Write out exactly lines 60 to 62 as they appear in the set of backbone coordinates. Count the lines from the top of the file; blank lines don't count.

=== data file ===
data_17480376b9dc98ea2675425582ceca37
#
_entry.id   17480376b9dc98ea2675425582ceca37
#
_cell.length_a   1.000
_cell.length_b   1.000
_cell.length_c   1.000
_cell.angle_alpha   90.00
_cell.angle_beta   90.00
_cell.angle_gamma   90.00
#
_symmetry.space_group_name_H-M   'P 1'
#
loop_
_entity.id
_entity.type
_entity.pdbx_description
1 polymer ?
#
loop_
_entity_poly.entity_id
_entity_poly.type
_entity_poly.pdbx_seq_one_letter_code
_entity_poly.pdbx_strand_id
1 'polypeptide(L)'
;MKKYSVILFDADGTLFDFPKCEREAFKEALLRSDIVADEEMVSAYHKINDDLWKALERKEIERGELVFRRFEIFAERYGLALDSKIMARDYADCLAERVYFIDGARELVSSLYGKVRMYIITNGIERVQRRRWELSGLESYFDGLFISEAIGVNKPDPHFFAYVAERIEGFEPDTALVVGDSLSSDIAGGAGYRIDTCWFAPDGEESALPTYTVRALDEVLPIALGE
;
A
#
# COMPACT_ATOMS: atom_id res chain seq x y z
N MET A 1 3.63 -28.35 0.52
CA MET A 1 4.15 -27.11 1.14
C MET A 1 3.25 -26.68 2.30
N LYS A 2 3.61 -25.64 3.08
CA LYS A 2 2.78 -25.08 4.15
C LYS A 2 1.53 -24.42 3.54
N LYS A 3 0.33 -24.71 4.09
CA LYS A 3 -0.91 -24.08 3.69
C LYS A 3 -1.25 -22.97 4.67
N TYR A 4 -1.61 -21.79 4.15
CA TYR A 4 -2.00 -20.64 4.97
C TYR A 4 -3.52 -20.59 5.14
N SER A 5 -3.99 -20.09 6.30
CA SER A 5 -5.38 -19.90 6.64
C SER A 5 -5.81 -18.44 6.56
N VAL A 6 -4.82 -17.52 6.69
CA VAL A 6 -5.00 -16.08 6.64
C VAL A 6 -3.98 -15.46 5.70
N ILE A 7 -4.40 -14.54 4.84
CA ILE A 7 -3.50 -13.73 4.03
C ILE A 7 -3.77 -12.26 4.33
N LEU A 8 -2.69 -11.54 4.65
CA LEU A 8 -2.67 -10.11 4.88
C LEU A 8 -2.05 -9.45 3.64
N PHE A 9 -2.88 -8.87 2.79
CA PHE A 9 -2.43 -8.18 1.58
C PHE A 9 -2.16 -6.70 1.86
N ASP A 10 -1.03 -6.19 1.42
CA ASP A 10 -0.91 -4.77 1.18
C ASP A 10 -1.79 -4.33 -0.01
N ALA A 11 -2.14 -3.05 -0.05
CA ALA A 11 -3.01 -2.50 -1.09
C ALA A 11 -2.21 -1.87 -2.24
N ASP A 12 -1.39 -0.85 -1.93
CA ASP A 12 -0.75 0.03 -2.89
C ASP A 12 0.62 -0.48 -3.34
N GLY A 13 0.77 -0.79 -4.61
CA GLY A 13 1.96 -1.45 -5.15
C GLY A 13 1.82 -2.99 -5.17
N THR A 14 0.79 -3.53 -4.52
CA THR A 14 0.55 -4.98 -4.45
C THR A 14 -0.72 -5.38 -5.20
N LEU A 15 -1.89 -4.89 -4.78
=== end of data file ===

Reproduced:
C ASP A 10 -1.79 -4.33 -0.01
N ALA A 11 -2.14 -3.05 -0.05
CA ALA A 11 -3.01 -2.50 -1.09